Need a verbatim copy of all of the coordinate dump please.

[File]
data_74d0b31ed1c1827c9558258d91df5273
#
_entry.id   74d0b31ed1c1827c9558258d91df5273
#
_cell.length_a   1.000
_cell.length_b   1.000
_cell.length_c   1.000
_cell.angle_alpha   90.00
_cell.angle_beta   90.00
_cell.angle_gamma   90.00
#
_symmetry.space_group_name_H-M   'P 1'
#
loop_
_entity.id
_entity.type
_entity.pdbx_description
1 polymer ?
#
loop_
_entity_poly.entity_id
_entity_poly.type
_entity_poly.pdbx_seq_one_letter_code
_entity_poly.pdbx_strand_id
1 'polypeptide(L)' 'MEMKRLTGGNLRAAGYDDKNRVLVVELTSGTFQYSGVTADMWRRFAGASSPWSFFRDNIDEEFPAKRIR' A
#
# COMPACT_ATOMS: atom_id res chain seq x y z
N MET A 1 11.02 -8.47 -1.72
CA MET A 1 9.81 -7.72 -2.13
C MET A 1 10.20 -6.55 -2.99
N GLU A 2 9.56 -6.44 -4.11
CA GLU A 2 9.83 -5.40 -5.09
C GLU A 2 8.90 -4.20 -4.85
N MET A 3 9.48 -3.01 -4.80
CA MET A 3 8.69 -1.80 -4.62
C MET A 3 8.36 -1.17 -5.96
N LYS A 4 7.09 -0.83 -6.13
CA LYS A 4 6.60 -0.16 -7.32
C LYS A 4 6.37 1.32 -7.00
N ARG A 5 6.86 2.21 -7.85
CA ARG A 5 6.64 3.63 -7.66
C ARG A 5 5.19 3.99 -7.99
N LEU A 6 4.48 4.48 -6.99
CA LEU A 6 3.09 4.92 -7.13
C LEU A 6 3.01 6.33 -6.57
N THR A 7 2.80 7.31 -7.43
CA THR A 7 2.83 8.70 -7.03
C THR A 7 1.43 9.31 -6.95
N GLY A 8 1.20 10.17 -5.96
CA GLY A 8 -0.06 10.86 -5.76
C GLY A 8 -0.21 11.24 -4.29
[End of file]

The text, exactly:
data_74d0b31ed1c1827c9558258d91df5273
#
_entry.id   74d0b31ed1c1827c9558258d91df5273
#
_cell.length_a   1.000
_cell.length_b   1.000
_cell.length_c   1.000
_cell.angle_alpha   90.00
_cell.angle_beta   90.00
_cell.angle_gamma   90.00
#
_symmetry.space_group_name_H-M   'P 1'
#
loop_
_entity.id
_entity.type
_entity.pdbx_description
1 polymer ?
#
loop_
_entity_poly.entity_id
_entity_poly.type
_entity_poly.pdbx_seq_one_letter_code
_entity_poly.pdbx_strand_id
1 'polypeptide(L)' 'MEMKRLTGGNLRAAGYDDKNRVLVVELTSGTFQYSGVTADMWRRFAGASSPWSFFRDNIDEEFPAKRIR' A
#
# COMPACT_ATOMS: atom_id res chain seq x y z
N MET A 1 11.02 -8.47 -1.72
CA MET A 1 9.81 -7.72 -2.13
C MET A 1 10.20 -6.55 -2.99
N GLU A 2 9.56 -6.44 -4.11
CA GLU A 2 9.83 -5.40 -5.09
C GLU A 2 8.90 -4.20 -4.85
N MET A 3 9.48 -3.01 -4.80
CA MET A 3 8.69 -1.80 -4.62
C MET A 3 8.36 -1.17 -5.96
N LYS A 4 7.09 -0.83 -6.13
CA LYS A 4 6.60 -0.16 -7.32
C LYS A 4 6.37 1.32 -7.00
N ARG A 5 6.86 2.21 -7.85
CA ARG A 5 6.64 3.63 -7.66
C ARG A 5 5.19 3.99 -7.99
N LEU A 6 4.48 4.48 -6.99
CA LEU A 6 3.09 4.92 -7.13
C LEU A 6 3.01 6.33 -6.57
N THR A 7 2.80 7.31 -7.43
CA THR A 7 2.83 8.70 -7.03
C THR A 7 1.43 9.31 -6.95
N GLY A 8 1.20 10.17 -5.96
CA GLY A 8 -0.06 10.86 -5.76
C GLY A 8 -0.21 11.24 -4.29